David Vine is Professor of Anthropology at American University whose books include Base Nation: How U.S. Military Bases Abroad Harm America and the World. David Vine’s latest book is called The United States of War: A Global History of America’s Endless Conflicts, From Columbus to the
When the Democratic Party decided it preferred Trump to Bernie and would rather nominate to run against Trump a more corporate-friendly candidate who was polling more weakly against Trump, there were — in theory — at least two choices.
First, millions of people could have publicly announced that they would not vote for either rotten candidate but only someone who stood for a Green New Deal, Medicare for All, public education through college, demilitarization, and massive taxation of
Remarks by phone on October 17, 2020, to Indigenous People’s Day event in Washington, D.C., delayed from October 12.
There may be no more important place to mark Indigenous People’s Day than Washington, D.C., the center of global weapons dealing, base building, and war making — the leading hub of nuclear weapons production and environmental destruction, the seat of a national and imperial government that overseas colonies of second-class citizens on Caribbean and Pacific islands as well as
This week on Talk Nation Radio: war and children. Our guest, Charles Busch, is the founder of Peace Village Global, and Fields of Peace. He is the author of Soft as Water – 50 Meditations on Peace, and of A Promise to Our Children:
By David Swanson, World BEYOND War, October 13, 2020
If, like me, you have the unfortunate habit of pointing out the dishonesty of the cases made for various wars, and you begin to persuade people that the wars are not actually for the eradication of the weapons of mass destruction that they proliferate, or the elimination of the terrorists that they generate, or the spreading of the democracy that they stifle, most people will soon ask “Well, then, what are the
“We’re number one!” The United States famously fails to actually lead the world in anything desirable, but it does lead the world in many things, and one of them turns out to be the poisoning of the Pacific and its islands. And by the United States, I mean the United States military.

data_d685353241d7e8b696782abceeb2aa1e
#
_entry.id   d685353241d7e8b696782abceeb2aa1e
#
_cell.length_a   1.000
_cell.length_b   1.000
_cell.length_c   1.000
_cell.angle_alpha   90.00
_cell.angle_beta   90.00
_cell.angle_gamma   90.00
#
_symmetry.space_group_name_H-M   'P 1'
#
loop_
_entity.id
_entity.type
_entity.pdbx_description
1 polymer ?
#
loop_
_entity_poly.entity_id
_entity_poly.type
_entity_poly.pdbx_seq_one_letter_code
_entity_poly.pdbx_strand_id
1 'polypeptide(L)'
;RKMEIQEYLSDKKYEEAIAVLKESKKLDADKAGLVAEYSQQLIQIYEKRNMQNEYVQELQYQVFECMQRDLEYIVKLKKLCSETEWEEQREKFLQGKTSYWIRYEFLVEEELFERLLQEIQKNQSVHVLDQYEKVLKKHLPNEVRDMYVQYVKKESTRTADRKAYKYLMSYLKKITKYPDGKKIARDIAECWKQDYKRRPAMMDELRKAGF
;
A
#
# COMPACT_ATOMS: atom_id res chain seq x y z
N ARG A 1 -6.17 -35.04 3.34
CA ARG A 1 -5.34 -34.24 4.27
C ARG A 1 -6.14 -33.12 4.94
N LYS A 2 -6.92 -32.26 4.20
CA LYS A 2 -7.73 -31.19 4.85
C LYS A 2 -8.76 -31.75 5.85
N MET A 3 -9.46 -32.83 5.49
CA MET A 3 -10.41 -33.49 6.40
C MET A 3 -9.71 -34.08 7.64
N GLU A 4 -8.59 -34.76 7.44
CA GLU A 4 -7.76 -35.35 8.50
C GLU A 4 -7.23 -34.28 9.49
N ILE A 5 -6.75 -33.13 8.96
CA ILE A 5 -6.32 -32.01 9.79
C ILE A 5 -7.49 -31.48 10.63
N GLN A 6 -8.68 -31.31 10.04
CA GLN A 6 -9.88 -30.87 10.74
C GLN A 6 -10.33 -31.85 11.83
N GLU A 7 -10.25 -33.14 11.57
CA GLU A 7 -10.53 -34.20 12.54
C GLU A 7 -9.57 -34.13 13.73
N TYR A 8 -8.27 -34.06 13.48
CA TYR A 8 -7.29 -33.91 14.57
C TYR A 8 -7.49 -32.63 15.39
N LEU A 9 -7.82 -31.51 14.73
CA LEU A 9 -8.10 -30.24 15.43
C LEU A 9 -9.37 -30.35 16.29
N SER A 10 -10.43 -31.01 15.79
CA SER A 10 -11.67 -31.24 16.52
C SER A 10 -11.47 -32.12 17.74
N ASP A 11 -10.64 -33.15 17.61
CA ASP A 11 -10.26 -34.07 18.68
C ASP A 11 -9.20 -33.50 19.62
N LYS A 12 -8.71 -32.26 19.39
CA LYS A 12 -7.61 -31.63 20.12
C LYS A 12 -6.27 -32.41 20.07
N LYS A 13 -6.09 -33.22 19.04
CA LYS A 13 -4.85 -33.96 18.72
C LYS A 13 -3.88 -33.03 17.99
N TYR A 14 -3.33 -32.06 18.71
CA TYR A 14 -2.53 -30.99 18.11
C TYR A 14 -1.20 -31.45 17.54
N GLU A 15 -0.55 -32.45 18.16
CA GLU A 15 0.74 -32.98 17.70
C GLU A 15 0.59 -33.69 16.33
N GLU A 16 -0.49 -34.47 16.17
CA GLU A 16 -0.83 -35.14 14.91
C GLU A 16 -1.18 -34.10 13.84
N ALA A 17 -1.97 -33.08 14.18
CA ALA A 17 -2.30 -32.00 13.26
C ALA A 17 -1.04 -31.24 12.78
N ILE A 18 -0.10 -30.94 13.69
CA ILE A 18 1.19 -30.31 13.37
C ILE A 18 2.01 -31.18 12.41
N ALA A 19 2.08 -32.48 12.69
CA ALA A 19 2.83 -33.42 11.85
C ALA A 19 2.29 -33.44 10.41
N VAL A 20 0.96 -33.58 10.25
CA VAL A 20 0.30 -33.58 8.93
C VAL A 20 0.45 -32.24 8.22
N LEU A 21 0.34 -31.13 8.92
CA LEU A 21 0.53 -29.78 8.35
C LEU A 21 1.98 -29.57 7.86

A new book by Jon Mitchell, called Poisoning the Pacific: The US Military’s Secret Dumping of Plutonium, Chemical Weapons, and Agent Orange, tells this story. Like all such catastrophes, this one escalated
The Nobel committee has once again refused to abide by Alfred Nobel’s will or even the name of the Nobel peace prize. Rather than awarding anyone working to abolish or reduce standing armies or to create peace, the committee has picked another random good cause and pointed out the tangential relationship it has — as virtually everything has — to war. Even the journalists at the announcement seemed confused, but the corporate media cannot be expected to diagnose the problem, which
The New York Times loves the latest war-is-good-for-you book, War: How Conflict Shaped Us by Margaret MacMillan. The book fits into the growing and exclusively U.S. genre that includes Ian Morris’s War: What Is It Good For? Conflict and Progress of Civilization from Primates to Robots (Morris came to the U.S. from the U.K. decades ago) and Neil deGrasse Tyson’s Accessory to War: The Unspoken Alliance Between Astrophysics and the Military.
According to Morris, the only way to make
Me in Cuba on trip with Code Pink in 2015.
Here’s a preview of a new, 3-part mini-series:
I’ve seen the first part. It’s only 12 minutes. The series was made in Cuba by Cubans and non-Cubans working together, and executive producers are Oliver Stone and Danny Glover. It’ll be on Youtube on Friday, October 9th on the Belly of the Beast channel. The series has the unfortunate title “The War on Cuba.”
Of course, what the U.S. government